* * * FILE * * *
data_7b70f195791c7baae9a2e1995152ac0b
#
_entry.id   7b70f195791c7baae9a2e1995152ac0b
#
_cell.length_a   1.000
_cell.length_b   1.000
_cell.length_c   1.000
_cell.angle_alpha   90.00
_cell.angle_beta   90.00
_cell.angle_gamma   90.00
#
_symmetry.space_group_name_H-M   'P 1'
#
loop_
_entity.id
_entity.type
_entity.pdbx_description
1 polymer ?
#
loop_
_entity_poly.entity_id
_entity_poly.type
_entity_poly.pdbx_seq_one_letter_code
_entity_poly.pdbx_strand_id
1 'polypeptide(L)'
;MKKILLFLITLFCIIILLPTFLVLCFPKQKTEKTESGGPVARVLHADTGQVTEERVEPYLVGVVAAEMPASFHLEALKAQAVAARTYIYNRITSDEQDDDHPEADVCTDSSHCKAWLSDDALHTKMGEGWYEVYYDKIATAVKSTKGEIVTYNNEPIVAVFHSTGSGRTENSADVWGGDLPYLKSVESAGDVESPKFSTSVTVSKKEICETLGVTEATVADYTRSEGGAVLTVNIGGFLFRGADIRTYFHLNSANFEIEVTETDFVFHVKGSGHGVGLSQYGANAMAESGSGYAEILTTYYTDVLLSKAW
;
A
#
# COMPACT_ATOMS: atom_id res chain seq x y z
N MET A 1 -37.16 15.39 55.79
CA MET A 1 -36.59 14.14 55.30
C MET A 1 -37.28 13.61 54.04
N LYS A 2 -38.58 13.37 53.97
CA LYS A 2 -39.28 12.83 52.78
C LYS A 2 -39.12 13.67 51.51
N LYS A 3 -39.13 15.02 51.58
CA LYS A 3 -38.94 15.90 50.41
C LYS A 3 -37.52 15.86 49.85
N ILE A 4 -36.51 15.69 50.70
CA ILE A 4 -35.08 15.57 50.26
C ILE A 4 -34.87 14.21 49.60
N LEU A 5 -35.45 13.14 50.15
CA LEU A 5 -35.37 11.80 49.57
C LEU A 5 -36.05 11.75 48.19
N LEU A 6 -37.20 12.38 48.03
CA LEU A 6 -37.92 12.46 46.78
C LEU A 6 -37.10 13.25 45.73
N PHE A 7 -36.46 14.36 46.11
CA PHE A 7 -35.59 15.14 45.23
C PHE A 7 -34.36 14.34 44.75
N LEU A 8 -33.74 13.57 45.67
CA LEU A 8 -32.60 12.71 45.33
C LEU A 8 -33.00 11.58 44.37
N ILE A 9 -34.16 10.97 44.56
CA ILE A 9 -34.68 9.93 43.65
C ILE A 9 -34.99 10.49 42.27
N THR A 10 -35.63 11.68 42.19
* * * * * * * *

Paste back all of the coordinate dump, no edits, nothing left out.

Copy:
data_7b70f195791c7baae9a2e1995152ac0b
#
_entry.id   7b70f195791c7baae9a2e1995152ac0b
#
_cell.length_a   1.000
_cell.length_b   1.000
_cell.length_c   1.000
_cell.angle_alpha   90.00
_cell.angle_beta   90.00
_cell.angle_gamma   90.00
#
_symmetry.space_group_name_H-M   'P 1'
#
loop_
_entity.id
_entity.type
_entity.pdbx_description
1 polymer ?
#
loop_
_entity_poly.entity_id
_entity_poly.type
_entity_poly.pdbx_seq_one_letter_code
_entity_poly.pdbx_strand_id
1 'polypeptide(L)'
;MKKILLFLITLFCIIILLPTFLVLCFPKQKTEKTESGGPVARVLHADTGQVTEERVEPYLVGVVAAEMPASFHLEALKAQAVAARTYIYNRITSDEQDDDHPEADVCTDSSHCKAWLSDDALHTKMGEGWYEVYYDKIATAVKSTKGEIVTYNNEPIVAVFHSTGSGRTENSADVWGGDLPYLKSVESAGDVESPKFSTSVTVSKKEICETLGVTEATVADYTRSEGGAVLTVNIGGFLFRGADIRTYFHLNSANFEIEVTETDFVFHVKGSGHGVGLSQYGANAMAESGSGYAEILTTYYTDVLLSKAW
;
A
#
# COMPACT_ATOMS: atom_id res chain seq x y z
N MET A 1 -37.16 15.39 55.79
CA MET A 1 -36.59 14.14 55.30
C MET A 1 -37.28 13.61 54.04
N LYS A 2 -38.58 13.37 53.97
CA LYS A 2 -39.28 12.83 52.78
C LYS A 2 -39.12 13.67 51.51
N LYS A 3 -39.13 15.02 51.58
CA LYS A 3 -38.94 15.90 50.41
C LYS A 3 -37.52 15.86 49.85
N ILE A 4 -36.51 15.69 50.70
CA ILE A 4 -35.08 15.57 50.26
C ILE A 4 -34.87 14.21 49.60
N LEU A 5 -35.45 13.14 50.15
CA LEU A 5 -35.37 11.80 49.57
C LEU A 5 -36.05 11.75 48.19
N LEU A 6 -37.20 12.38 48.03
CA LEU A 6 -37.92 12.46 46.78
C LEU A 6 -37.10 13.25 45.73
N PHE A 7 -36.46 14.36 46.11
CA PHE A 7 -35.59 15.14 45.23
C PHE A 7 -34.36 14.34 44.75
N LEU A 8 -33.74 13.57 45.67
CA LEU A 8 -32.60 12.71 45.33
C LEU A 8 -33.00 11.58 44.37
N ILE A 9 -34.16 10.97 44.56
CA ILE A 9 -34.68 9.93 43.65
C ILE A 9 -34.99 10.49 42.27
N THR A 10 -35.63 11.68 42.19